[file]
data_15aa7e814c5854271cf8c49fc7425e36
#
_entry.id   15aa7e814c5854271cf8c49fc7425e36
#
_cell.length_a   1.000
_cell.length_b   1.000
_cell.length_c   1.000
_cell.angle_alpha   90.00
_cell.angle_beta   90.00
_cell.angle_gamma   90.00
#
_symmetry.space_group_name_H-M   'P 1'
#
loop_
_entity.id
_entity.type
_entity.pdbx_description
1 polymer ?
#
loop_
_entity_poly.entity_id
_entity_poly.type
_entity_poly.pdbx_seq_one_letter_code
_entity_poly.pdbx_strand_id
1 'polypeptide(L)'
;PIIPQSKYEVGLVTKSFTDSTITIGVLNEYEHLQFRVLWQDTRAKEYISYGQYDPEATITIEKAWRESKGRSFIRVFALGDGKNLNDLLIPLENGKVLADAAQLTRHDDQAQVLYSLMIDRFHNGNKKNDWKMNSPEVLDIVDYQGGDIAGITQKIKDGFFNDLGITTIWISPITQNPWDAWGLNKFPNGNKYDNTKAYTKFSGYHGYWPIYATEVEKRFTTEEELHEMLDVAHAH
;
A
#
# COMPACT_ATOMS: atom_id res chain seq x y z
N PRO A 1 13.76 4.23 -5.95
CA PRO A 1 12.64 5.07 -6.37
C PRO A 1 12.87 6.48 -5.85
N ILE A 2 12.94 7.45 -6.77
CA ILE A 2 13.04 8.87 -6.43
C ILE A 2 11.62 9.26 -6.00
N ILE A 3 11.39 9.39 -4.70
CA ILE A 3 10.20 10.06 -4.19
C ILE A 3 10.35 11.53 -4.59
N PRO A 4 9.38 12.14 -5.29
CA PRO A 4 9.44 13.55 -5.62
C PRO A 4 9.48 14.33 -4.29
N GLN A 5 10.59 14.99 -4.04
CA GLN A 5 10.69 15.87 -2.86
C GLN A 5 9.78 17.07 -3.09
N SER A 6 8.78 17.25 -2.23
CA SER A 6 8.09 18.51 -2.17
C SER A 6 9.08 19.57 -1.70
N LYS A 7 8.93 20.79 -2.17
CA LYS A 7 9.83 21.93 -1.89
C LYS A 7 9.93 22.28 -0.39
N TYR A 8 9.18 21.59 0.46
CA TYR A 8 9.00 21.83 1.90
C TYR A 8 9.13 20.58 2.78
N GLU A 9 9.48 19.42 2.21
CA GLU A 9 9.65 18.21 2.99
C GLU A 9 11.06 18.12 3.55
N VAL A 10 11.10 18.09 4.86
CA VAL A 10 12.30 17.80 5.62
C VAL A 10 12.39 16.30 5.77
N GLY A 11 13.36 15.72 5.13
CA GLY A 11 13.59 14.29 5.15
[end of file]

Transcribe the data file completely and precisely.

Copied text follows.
data_15aa7e814c5854271cf8c49fc7425e36
#
_entry.id   15aa7e814c5854271cf8c49fc7425e36
#
_cell.length_a   1.000
_cell.length_b   1.000
_cell.length_c   1.000
_cell.angle_alpha   90.00
_cell.angle_beta   90.00
_cell.angle_gamma   90.00
#
_symmetry.space_group_name_H-M   'P 1'
#
loop_
_entity.id
_entity.type
_entity.pdbx_description
1 polymer ?
#
loop_
_entity_poly.entity_id
_entity_poly.type
_entity_poly.pdbx_seq_one_letter_code
_entity_poly.pdbx_strand_id
1 'polypeptide(L)'
;PIIPQSKYEVGLVTKSFTDSTITIGVLNEYEHLQFRVLWQDTRAKEYISYGQYDPEATITIEKAWRESKGRSFIRVFALGDGKNLNDLLIPLENGKVLADAAQLTRHDDQAQVLYSLMIDRFHNGNKKNDWKMNSPEVLDIVDYQGGDIAGITQKIKDGFFNDLGITTIWISPITQNPWDAWGLNKFPNGNKYDNTKAYTKFSGYHGYWPIYATEVEKRFTTEEELHEMLDVAHAH
;
A
#
# COMPACT_ATOMS: atom_id res chain seq x y z
N PRO A 1 13.76 4.23 -5.95
CA PRO A 1 12.64 5.07 -6.37
C PRO A 1 12.87 6.48 -5.85
N ILE A 2 12.94 7.45 -6.77
CA ILE A 2 13.04 8.87 -6.43
C ILE A 2 11.62 9.26 -6.00
N ILE A 3 11.39 9.39 -4.70
CA ILE A 3 10.20 10.06 -4.19
C ILE A 3 10.35 11.53 -4.59
N PRO A 4 9.38 12.14 -5.29
CA PRO A 4 9.44 13.55 -5.62
C PRO A 4 9.48 14.33 -4.29
N GLN A 5 10.59 14.99 -4.04
CA GLN A 5 10.69 15.87 -2.86
C GLN A 5 9.78 17.07 -3.09
N SER A 6 8.78 17.25 -2.23
CA SER A 6 8.09 18.51 -2.17
C SER A 6 9.08 19.57 -1.70
N LYS A 7 8.93 20.79 -2.17
CA LYS A 7 9.83 21.93 -1.89
C LYS A 7 9.93 22.28 -0.39
N TYR A 8 9.18 21.59 0.46
CA TYR A 8 9.00 21.83 1.90
C TYR A 8 9.13 20.58 2.78
N GLU A 9 9.48 19.42 2.21
CA GLU A 9 9.65 18.21 2.99
C GLU A 9 11.06 18.12 3.55
N VAL A 10 11.10 18.09 4.86
CA VAL A 10 12.30 17.80 5.62
C VAL A 10 12.39 16.30 5.77
N GLY A 11 13.36 15.72 5.13
CA GLY A 11 13.59 14.29 5.15